Jodey Arrington

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Jodey Arrington
Jodey Arrington 115th congress photo.jpg
Member of the U.S. House of Representatives
from Texas's 19th district
Assumed office
January 3, 2017
Preceded by Randy Neugebauer
Personal details
Born Jodey Cook Arrington
(1972-03-09) March 9, 1972 (age 45)
Kansas City, Missouri, U.S.
Nationality American
Political party Republican
Spouse(s) Anne Arrington
Alma mater Plainview High School
Texas Tech University
McDonough School of Business at Georgetown University
Occupation Executive
Religion Christianity
Website House website

Jodey Cook Arrington /ˈærɪŋtən/ (born March 9, 1972) is an American politician who is the U.S. Representative for Texas's 19th congressional district. He was a member of both the gubernatorial and presidential administrations of George W. Bush.[1] He was named appointments manager for Governor Bush in 1996. In 2000, he was appointed Special Assistant to the President and Associate Director of Presidential Personnel.[2] In December 2001, Donald E. Powell, the 18th Chairman of the Federal Deposit Insurance Corporation hired Arrington as the agency's chief of staff.[3]

He later served as deputy federal coordinator for the Office of the Federal Coordinator for Gulf Coast Rebuilding. In 2006, Arrington left the Office of the Federal Coordinator for Gulf Coast Rebuilding to return to his alma mater, Texas Tech University as its systemc Chief of staff and later as vice chancellor for research and commercialization. Arrington currently serves as president of Scott Laboratories in Lubbock.

Early life and education[edit]

Arrington was raised in Plainview in Hale County on the South Texas Plains to Gene and Betty Arrington. His father played basketball at Texas Tech,[4][5] having lettered in 1958, 1959, and 1960[6] under coach Polk Robison. In high school, Arrington was a multi-sport athlete, and was a state-ranked tennis player.[7]

After graduating from Plainview High School, Arrington attended Texas Tech, where he was a member of the Phi Delta Theta men's fraternity. He also walked on to the football team under Spike Dykes. He graduated in 1994 with a Bachelor of Arts in political science, but remained at Texas Tech to pursue a Master of Public Administration degree, which he completed in 1997. In 2004, he earned a Certificate of International Business Management from the McDonough School of Business at Georgetown University in Washington, D.C.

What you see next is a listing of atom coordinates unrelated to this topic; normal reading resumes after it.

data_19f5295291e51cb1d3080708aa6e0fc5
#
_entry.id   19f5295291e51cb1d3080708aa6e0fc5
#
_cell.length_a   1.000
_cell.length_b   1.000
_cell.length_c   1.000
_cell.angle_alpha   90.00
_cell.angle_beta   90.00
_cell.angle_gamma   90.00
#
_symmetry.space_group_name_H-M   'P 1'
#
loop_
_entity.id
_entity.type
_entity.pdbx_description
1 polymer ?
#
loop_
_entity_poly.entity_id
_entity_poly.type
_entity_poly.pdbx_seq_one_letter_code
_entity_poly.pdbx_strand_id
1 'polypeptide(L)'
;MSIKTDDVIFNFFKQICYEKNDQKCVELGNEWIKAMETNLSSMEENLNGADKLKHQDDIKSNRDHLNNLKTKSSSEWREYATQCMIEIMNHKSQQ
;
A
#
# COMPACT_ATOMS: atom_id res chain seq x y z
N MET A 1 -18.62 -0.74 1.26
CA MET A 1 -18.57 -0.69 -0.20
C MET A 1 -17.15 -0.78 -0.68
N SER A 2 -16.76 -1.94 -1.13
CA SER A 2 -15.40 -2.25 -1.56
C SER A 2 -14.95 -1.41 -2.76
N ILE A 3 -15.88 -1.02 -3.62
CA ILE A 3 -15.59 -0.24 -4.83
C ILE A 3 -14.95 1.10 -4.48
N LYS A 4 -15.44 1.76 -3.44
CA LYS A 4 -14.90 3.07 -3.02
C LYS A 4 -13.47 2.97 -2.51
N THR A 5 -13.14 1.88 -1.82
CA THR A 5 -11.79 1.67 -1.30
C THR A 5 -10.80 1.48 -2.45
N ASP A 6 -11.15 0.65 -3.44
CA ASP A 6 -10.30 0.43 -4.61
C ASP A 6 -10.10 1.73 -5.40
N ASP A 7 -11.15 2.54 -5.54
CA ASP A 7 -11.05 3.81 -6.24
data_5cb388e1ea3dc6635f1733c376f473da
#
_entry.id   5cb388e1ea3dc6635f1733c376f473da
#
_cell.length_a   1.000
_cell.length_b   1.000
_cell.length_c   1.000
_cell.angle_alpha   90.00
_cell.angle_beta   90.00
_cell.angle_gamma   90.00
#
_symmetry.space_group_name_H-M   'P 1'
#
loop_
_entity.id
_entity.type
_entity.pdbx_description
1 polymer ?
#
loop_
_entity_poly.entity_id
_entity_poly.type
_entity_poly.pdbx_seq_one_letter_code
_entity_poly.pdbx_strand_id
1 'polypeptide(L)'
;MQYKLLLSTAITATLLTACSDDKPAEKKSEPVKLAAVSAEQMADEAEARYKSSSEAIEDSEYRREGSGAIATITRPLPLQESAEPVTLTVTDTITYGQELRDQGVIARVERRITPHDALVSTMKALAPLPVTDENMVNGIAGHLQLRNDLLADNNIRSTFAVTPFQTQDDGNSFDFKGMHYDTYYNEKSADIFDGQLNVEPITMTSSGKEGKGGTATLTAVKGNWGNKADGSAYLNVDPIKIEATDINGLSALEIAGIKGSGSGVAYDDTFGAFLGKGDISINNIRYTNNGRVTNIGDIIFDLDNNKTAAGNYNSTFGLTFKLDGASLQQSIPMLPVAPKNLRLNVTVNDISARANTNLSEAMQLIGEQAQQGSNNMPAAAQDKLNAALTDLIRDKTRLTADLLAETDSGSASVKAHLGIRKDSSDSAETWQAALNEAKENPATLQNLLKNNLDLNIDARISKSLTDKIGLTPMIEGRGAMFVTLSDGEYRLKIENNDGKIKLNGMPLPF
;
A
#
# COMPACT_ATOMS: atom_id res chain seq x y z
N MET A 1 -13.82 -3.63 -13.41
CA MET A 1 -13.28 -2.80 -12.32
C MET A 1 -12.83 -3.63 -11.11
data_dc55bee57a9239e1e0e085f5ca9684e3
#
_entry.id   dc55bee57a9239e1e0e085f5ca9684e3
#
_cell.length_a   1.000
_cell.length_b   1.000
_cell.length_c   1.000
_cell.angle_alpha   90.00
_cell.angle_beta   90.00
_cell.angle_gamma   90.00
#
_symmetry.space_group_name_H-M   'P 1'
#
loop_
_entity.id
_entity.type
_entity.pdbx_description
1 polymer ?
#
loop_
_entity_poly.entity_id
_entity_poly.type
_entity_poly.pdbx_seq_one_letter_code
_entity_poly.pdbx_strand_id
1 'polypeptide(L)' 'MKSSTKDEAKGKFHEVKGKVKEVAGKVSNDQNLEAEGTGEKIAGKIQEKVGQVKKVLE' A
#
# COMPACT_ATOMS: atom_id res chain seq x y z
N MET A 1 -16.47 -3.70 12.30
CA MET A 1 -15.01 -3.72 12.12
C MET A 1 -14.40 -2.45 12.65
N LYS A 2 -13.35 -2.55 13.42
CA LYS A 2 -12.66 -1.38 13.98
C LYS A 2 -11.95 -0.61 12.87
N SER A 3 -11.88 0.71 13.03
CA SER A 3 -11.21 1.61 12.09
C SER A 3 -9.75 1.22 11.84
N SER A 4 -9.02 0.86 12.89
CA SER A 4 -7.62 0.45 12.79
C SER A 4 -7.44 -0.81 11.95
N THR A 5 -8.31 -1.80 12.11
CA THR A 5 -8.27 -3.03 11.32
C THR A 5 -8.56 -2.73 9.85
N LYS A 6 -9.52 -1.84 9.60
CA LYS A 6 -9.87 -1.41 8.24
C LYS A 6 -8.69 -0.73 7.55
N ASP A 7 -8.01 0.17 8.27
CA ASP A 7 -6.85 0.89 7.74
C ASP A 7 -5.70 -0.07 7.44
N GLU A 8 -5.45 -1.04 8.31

Governor's Office[edit]

In 1996, Arrington was hired by Governor George W. Bush as an appointments manager.[8]

White House[edit]

After Bush's election as president in 2000, Arrington was asked to join the White House staff as Special Assistant to the President and Associate Director of Presidential Personnel,[9] where he served under Clay Johnson III. For the next year, Arrington briefed and made recommendations to the President, Vice President Dick Cheney, and Chief of Staff Andy Card. During his time in the Office of Presidential Personnel, Arrington managed an executive search team that helped the Office fill over 5,000 total executive level, board, and commission positions.[citation needed] He specialized in appointments relating to energy, the environment, and natural resources.[10]

Federal Deposit Insurance Corporation[edit]

In late December 2001, at age 28, Arrington became one of the youngest chiefs of staff in the history of the Federal Deposit Insurance Corporation,[11][12] where he served under the 18th chairman, Donald E. Powell.[13] As Powell's chief of staff, Arrington managed and oversaw the offices of the Chairman, Policy Development, and Public Affairs, all of which he reorganized to increase efficiency. In 2002, Arrington began chairing the FDIC Board Appeals Committee[13] and served in Powell's place on the Audit Committee.[citation needed]